The Café du Coin is the corner café/restaurant everyone wishes they had in their neighborhood. In fact, it is worth leaving your neighborhood to eat in.
First of all, the price of the lunch menu can’t be beat: €19 for three courses. The servers are adorable and easygoing and the ambience just as relaxed in the pretty café with its 1950s-style bar, big windows and green plants.
My friend and I decided to share and began with two of the three starters on offer. The mini-pizza the restaurant is known for was fine (though not hot enough), but nothing out of the ordinary
The surprise hit was the flatbread with labneh (cream cheese made from strained yogurt) and offal, which in this case consisted of chicken hearts and livers, seasoned with za’atar (a mixture of Middle Eastern herbs). Doesn’t sound thrilling, but it was – wonderfully tasty, down-home comfort food.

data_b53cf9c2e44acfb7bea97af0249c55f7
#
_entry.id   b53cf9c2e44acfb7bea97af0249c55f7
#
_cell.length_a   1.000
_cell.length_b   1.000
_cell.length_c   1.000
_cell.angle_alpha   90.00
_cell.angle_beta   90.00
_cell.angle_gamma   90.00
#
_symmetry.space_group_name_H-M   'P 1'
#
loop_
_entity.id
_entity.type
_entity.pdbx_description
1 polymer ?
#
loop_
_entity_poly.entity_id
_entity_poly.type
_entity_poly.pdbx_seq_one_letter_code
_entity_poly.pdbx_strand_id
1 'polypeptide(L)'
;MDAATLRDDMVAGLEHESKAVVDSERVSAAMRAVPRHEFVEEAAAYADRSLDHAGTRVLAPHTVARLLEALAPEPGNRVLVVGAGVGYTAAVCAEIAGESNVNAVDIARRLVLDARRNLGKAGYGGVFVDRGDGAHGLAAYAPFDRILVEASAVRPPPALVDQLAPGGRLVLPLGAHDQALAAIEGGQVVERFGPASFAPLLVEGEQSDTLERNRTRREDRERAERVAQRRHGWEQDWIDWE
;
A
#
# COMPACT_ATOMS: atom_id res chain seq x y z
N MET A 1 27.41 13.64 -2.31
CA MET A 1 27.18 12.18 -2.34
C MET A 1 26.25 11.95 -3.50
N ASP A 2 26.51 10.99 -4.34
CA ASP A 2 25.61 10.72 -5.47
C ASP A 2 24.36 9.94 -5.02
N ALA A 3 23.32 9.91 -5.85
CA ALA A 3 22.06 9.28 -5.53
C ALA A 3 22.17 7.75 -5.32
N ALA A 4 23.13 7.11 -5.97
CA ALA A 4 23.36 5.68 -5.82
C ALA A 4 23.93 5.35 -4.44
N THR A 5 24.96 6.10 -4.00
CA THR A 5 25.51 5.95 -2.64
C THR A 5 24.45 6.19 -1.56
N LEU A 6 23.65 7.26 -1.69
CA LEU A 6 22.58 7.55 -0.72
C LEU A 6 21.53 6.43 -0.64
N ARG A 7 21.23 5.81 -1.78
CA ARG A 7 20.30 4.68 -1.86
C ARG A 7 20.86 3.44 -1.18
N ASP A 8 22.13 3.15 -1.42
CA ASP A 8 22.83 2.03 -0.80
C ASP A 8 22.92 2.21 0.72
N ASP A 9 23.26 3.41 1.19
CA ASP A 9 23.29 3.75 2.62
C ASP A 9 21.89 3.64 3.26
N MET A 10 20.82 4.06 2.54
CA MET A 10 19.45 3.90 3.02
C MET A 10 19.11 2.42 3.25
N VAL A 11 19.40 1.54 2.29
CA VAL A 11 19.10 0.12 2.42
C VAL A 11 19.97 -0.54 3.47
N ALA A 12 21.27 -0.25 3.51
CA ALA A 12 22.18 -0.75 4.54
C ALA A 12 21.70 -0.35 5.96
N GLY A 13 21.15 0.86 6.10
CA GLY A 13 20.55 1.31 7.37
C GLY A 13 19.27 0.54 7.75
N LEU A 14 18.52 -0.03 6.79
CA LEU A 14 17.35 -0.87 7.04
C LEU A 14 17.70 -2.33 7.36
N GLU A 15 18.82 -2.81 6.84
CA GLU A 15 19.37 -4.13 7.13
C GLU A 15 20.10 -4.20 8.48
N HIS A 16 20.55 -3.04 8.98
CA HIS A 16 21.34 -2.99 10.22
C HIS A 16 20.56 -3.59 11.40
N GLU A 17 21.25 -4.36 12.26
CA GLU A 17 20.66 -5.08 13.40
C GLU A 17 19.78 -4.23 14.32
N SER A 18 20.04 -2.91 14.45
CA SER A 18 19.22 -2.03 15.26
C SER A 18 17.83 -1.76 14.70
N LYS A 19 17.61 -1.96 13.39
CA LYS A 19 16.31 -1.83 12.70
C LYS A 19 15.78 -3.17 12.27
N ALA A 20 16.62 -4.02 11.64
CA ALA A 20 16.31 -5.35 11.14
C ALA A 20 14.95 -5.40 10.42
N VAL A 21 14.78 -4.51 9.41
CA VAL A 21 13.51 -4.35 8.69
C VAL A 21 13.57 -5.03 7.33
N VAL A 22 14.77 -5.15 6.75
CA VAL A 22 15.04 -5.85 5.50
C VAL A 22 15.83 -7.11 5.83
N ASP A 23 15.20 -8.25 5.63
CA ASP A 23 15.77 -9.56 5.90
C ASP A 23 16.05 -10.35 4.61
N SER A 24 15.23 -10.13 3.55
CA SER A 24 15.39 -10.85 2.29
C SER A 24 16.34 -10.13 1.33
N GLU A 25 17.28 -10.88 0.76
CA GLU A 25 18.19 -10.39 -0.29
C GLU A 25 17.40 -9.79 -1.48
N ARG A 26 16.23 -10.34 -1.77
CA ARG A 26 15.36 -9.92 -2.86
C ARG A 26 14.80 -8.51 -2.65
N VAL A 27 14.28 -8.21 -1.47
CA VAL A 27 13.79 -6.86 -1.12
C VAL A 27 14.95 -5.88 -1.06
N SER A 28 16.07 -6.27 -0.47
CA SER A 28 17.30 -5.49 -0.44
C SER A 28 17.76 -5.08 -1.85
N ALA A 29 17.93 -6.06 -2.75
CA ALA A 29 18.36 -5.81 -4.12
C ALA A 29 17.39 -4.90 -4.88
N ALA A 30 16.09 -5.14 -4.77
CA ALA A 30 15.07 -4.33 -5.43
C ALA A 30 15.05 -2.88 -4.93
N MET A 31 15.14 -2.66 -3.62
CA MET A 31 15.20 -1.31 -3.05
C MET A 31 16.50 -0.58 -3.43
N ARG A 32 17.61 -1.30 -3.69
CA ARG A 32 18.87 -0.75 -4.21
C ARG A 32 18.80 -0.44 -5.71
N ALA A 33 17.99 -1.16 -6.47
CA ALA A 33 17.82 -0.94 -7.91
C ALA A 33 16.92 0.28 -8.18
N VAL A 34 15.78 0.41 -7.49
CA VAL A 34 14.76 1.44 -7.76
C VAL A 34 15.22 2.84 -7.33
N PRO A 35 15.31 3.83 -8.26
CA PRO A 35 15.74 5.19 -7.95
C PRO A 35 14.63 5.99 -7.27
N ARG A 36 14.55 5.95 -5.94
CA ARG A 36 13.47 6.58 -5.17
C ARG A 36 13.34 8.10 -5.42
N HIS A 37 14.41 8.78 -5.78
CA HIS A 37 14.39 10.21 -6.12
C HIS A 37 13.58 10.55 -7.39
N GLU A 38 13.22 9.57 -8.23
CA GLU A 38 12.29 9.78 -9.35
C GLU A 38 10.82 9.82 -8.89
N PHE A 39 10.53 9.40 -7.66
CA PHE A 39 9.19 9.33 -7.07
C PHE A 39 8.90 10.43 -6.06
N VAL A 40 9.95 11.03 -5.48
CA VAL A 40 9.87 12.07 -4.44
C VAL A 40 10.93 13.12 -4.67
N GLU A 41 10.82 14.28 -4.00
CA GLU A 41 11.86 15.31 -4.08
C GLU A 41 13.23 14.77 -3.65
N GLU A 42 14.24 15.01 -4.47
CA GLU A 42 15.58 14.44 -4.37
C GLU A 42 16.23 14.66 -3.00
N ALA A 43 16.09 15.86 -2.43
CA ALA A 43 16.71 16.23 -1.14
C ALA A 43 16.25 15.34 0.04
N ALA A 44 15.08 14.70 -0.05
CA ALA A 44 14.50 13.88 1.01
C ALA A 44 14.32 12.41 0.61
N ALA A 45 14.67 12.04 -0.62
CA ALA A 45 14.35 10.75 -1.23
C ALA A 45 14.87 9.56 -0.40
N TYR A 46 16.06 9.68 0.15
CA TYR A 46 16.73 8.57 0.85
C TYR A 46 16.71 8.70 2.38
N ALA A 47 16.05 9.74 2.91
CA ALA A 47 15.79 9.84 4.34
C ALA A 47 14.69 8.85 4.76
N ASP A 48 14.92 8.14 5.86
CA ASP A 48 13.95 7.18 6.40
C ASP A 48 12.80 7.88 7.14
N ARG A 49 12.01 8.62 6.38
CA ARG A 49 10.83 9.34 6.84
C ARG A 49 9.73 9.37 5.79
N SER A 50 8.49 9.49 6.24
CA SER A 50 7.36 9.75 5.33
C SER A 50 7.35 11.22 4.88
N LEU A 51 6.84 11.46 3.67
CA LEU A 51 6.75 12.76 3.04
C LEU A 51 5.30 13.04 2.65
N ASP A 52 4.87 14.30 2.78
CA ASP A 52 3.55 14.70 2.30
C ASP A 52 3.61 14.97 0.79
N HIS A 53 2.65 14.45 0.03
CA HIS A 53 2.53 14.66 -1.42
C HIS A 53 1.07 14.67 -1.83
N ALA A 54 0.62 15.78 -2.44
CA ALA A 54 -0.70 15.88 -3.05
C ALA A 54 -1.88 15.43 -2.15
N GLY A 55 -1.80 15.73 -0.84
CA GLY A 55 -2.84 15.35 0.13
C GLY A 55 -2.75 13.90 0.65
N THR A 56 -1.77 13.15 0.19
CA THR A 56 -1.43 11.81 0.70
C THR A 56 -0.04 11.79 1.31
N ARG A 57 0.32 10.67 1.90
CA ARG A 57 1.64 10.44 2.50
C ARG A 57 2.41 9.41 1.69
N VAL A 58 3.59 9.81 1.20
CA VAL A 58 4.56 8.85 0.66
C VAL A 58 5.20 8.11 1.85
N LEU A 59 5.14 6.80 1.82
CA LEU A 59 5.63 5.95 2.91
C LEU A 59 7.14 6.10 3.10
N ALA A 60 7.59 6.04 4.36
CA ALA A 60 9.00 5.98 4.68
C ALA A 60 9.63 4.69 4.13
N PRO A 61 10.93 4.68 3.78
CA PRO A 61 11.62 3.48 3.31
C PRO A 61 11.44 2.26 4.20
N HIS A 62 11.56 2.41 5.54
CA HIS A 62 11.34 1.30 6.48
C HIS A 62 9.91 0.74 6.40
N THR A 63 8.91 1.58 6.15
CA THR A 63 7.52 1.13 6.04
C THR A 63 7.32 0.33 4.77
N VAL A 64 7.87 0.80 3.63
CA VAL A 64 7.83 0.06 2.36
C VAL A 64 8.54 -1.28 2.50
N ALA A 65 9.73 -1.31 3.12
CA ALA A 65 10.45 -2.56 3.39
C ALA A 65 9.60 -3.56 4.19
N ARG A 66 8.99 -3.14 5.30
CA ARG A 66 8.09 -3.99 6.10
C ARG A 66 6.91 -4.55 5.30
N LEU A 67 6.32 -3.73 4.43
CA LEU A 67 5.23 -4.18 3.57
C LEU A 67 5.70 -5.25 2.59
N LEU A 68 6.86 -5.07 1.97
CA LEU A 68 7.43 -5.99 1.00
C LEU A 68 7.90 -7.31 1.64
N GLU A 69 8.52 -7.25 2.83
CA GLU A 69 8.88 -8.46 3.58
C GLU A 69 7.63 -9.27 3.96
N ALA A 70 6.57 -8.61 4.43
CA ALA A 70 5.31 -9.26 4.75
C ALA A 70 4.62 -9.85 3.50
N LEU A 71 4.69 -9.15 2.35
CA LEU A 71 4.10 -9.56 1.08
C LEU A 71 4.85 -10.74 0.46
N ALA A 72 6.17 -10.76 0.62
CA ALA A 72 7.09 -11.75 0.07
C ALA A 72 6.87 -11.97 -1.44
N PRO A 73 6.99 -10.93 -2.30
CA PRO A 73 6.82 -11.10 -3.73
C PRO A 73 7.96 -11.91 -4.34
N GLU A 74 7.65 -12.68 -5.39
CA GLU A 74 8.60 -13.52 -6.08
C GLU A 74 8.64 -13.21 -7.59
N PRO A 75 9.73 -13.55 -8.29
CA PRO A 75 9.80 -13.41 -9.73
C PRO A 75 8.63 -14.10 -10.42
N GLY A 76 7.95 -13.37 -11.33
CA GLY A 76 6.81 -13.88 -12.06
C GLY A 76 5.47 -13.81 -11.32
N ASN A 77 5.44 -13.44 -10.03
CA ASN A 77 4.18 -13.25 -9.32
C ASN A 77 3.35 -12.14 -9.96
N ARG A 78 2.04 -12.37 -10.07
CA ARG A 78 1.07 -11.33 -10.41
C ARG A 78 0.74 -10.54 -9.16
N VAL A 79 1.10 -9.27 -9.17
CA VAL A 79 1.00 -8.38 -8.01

The main courses were equally enjoyable.The tender pintade (guinea fowl) was accompanied by polenta and trompettes de la mort (horn of plenty) mushrooms, with coriander seeds in the sauce for added zing.
The encornets (squid), lightly cooked and still tender, were served with cauliflower, blettes (Swiss chard) and a squirt of squid ink. Another big success.
There was no slouching when it came to the desserts, either. We thoroughly enjoyed a lovely chocolate ganache paired with a scoop of “gwell” (Breton-style fermented milk; thanks to Susie Murphy Hemsworth for the definition) ice cream, and a stunning pear tart with a buttery crust, served with the same ice cream.
The next time you are planning to run out for a quick but mediocre lunch at the local café, think twice and consider taking the time to change neighborhoods for a lunch (or dinner) you will remember.
And, in case you don’t believe me, eating at the table next to us were the youthful chefs of three other Paris restaurants: Coup d’Œil, Jouvence and the soon-to-open Terra au Chez Nous 2.